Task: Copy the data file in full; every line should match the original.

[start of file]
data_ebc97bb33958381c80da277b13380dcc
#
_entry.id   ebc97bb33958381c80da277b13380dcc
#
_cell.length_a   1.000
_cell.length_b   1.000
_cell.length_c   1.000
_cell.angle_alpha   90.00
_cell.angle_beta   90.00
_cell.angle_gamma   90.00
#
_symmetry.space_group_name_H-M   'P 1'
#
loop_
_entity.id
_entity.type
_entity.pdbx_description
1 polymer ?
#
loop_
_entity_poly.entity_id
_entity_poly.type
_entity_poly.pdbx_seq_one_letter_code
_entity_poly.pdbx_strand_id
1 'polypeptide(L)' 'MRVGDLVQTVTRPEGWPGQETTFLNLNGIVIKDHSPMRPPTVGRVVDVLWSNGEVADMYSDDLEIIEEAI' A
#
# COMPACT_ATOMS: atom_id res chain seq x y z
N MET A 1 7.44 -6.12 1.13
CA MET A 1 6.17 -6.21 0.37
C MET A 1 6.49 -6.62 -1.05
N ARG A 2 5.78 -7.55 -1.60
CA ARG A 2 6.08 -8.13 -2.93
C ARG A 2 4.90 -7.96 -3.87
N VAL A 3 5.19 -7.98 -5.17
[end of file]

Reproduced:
data_ebc97bb33958381c80da277b13380dcc
#
_entry.id   ebc97bb33958381c80da277b13380dcc
#
_cell.length_a   1.000
_cell.length_b   1.000
_cell.length_c   1.000
_cell.angle_alpha   90.00
_cell.angle_beta   90.00
_cell.angle_gamma   90.00
#
_symmetry.space_group_name_H-M   'P 1'
#
loop_
_entity.id
_entity.type
_entity.pdbx_description
1 polymer ?
#
loop_
_entity_poly.entity_id
_entity_poly.type
_entity_poly.pdbx_seq_one_letter_code
_entity_poly.pdbx_strand_id
1 'polypeptide(L)' 'MRVGDLVQTVTRPEGWPGQETTFLNLNGIVIKDHSPMRPPTVGRVVDVLWSNGEVADMYSDDLEIIEEAI' A
#
# COMPACT_ATOMS: atom_id res chain seq x y z
N MET A 1 7.44 -6.12 1.13
CA MET A 1 6.17 -6.21 0.37
C MET A 1 6.49 -6.62 -1.05
N ARG A 2 5.78 -7.55 -1.60
CA ARG A 2 6.08 -8.13 -2.93
C ARG A 2 4.90 -7.96 -3.87
N VAL A 3 5.19 -7.98 -5.17